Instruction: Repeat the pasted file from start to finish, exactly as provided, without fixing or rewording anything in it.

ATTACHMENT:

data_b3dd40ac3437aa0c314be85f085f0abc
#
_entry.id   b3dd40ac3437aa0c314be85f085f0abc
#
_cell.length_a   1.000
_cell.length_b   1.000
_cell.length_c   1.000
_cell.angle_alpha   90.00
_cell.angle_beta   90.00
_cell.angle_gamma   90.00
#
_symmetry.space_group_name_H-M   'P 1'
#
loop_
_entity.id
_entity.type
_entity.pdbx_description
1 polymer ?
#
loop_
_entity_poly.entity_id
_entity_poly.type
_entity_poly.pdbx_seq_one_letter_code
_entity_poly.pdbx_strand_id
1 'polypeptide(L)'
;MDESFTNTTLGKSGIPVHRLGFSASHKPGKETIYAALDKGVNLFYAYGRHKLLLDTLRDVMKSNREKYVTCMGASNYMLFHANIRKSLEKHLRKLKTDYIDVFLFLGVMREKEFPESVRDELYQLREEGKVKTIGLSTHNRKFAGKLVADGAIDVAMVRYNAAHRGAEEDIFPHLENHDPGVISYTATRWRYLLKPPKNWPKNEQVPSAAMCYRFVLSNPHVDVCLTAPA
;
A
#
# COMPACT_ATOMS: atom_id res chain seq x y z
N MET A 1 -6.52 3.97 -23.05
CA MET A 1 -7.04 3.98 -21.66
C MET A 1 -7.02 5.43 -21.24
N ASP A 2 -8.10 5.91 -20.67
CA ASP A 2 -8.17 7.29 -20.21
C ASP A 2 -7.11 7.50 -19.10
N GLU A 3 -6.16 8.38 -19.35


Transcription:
data_b3dd40ac3437aa0c314be85f085f0abc
#
_entry.id   b3dd40ac3437aa0c314be85f085f0abc
#
_cell.length_a   1.000
_cell.length_b   1.000
_cell.length_c   1.000
_cell.angle_alpha   90.00
_cell.angle_beta   90.00
_cell.angle_gamma   90.00
#
_symmetry.space_group_name_H-M   'P 1'
#
loop_
_entity.id
_entity.type
_entity.pdbx_description
1 polymer ?
#
loop_
_entity_poly.entity_id
_entity_poly.type
_entity_poly.pdbx_seq_one_letter_code
_entity_poly.pdbx_strand_id
1 'polypeptide(L)'
;MDESFTNTTLGKSGIPVHRLGFSASHKPGKETIYAALDKGVNLFYAYGRHKLLLDTLRDVMKSNREKYVTCMGASNYMLFHANIRKSLEKHLRKLKTDYIDVFLFLGVMREKEFPESVRDELYQLREEGKVKTIGLSTHNRKFAGKLVADGAIDVAMVRYNAAHRGAEEDIFPHLENHDPGVISYTATRWRYLLKPPKNWPKNEQVPSAAMCYRFVLSNPHVDVCLTAPA
;
A
#
# COMPACT_ATOMS: atom_id res chain seq x y z
N MET A 1 -6.52 3.97 -23.05
CA MET A 1 -7.04 3.98 -21.66
C MET A 1 -7.02 5.43 -21.24
N ASP A 2 -8.10 5.91 -20.67
CA ASP A 2 -8.17 7.29 -20.21
C ASP A 2 -7.11 7.50 -19.10
N GLU A 3 -6.16 8.38 -19.35